Wednesday, September 27, 2006

Doctrine and Conduct (3)

Going off on a tangent from the previous posts about the Jewish sh'ma and the relevance to Christian living of the doctrine of 'One God', I just want to say something about the way we teach this.

I have been associated with Christadelphians for all of my life, and for most of it I never heard the word ‘Unitarian’ used to describe Christadelphian theology. In fact, in the preface to John Thomas’s major work on ‘God manifestation’ – Phanerosis – the publisher describes him as being “neither Trinitarian nor Unitarian”. I think it’s only been the current generation of Christadelphians – and then still only a handful - who have started to borrow the term ‘Biblical Unitarians’ to describe Christadelphian theology. The avoidance of the term ‘Unitarian’ may have been to avoid any association with Universalist Unitarians, but I think it was more likely to avoid any confusion with the view held by many Unitarians that Jesus was fully human but in no way Divine, and had a human father. By describing the Godhead in terms which were “neither Trinitarian nor Unitarian” I think John Thomas, for all his faults, may have been trying to come to terms with the union of divinity and humanity in Jesus without ignoring either and without falling into the Nicean trap. (However, I think modern Christadelphians have now mostly lost sight of the “neither Trinitarian nor Unitarian” distinction.)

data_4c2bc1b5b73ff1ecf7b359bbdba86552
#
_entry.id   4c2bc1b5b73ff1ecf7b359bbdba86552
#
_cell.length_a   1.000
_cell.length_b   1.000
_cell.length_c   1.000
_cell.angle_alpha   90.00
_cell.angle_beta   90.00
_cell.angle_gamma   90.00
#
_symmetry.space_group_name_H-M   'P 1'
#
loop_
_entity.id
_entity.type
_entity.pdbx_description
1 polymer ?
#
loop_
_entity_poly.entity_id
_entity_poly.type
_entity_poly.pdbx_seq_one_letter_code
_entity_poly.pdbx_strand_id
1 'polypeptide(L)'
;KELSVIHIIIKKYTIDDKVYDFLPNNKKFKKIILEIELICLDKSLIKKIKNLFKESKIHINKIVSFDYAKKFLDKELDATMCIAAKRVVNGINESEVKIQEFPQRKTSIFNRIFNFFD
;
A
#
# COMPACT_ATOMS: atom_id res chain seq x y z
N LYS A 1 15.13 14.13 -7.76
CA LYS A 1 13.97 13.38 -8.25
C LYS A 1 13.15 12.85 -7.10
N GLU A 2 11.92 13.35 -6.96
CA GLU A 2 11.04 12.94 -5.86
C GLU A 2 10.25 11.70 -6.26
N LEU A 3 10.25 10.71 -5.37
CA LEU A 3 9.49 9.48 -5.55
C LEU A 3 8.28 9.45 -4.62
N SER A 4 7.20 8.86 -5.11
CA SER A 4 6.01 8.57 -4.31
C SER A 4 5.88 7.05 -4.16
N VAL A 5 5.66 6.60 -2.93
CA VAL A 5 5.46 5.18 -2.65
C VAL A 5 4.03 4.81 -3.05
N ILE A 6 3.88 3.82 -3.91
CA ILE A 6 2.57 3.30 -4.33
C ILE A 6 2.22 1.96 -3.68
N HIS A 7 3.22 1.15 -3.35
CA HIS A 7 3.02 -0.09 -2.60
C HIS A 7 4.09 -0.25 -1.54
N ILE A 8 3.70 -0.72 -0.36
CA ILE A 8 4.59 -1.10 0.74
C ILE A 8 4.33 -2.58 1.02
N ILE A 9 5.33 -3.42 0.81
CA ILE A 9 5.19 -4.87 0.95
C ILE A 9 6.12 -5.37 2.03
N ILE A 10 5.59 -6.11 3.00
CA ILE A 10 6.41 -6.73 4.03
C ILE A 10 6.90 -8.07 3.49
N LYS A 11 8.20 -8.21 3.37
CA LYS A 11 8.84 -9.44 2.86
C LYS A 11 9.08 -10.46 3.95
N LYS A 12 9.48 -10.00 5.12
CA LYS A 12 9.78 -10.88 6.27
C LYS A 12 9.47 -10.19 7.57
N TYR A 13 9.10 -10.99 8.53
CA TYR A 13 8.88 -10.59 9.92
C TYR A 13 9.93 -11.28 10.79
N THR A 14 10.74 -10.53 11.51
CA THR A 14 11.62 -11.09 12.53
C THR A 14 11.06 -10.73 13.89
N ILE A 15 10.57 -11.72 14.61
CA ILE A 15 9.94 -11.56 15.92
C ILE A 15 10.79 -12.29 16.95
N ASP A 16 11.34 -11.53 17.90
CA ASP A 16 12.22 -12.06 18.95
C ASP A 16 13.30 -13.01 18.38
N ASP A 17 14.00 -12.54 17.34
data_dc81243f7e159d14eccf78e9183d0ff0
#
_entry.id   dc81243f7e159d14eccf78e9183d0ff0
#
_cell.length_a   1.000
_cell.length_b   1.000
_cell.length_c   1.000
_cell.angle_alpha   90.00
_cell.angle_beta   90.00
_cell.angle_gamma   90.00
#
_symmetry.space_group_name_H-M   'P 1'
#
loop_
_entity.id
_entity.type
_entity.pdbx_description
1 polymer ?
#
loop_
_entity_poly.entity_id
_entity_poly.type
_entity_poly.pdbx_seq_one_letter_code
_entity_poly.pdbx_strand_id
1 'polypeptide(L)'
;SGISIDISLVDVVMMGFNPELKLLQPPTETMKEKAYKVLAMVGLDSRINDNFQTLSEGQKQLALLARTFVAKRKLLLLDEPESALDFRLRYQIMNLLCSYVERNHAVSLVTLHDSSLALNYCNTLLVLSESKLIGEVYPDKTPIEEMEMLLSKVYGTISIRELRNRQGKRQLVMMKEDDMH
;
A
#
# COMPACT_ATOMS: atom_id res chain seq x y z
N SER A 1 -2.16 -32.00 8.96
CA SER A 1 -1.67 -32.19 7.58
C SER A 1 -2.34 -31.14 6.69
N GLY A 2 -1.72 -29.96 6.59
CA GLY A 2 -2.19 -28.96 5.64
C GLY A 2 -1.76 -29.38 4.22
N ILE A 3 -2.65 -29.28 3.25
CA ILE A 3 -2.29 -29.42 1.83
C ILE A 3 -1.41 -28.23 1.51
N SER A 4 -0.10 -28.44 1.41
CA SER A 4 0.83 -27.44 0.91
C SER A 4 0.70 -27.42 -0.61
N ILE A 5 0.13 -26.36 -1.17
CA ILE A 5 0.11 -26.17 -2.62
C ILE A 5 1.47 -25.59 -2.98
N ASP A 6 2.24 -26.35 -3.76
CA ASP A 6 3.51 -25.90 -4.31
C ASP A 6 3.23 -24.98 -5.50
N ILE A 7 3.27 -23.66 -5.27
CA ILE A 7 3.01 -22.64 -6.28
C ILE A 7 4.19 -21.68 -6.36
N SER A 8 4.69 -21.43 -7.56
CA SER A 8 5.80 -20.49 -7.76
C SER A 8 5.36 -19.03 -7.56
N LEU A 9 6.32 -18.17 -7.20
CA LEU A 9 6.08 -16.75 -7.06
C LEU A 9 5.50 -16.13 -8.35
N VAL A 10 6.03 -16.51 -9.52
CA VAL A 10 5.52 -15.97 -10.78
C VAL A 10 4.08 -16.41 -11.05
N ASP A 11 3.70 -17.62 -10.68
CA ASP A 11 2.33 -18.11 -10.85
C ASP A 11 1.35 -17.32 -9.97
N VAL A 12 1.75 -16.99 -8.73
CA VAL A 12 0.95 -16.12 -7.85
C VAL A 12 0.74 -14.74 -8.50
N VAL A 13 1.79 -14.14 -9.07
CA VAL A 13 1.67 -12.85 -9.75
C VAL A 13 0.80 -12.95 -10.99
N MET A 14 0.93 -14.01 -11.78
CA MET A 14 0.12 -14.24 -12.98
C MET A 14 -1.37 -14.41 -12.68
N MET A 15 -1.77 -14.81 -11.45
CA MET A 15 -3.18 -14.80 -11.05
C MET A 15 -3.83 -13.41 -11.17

I do think it would be helpful to present to the Christian world an understanding of the Godhead without polarising people at trinitarian or unitarian extremes, or labelling any alternative view as ‘idolatry’ or ‘apostasy’ or ‘heresy’. If only we could explain the relationship between the Father, Son and the Holy Spirit in clear, positive, Biblical and relatively simple terms without condemning any other view I think a “neither Trinitarian nor Unitarian” explanation of the relationship may have wider appeal than we might imagine.

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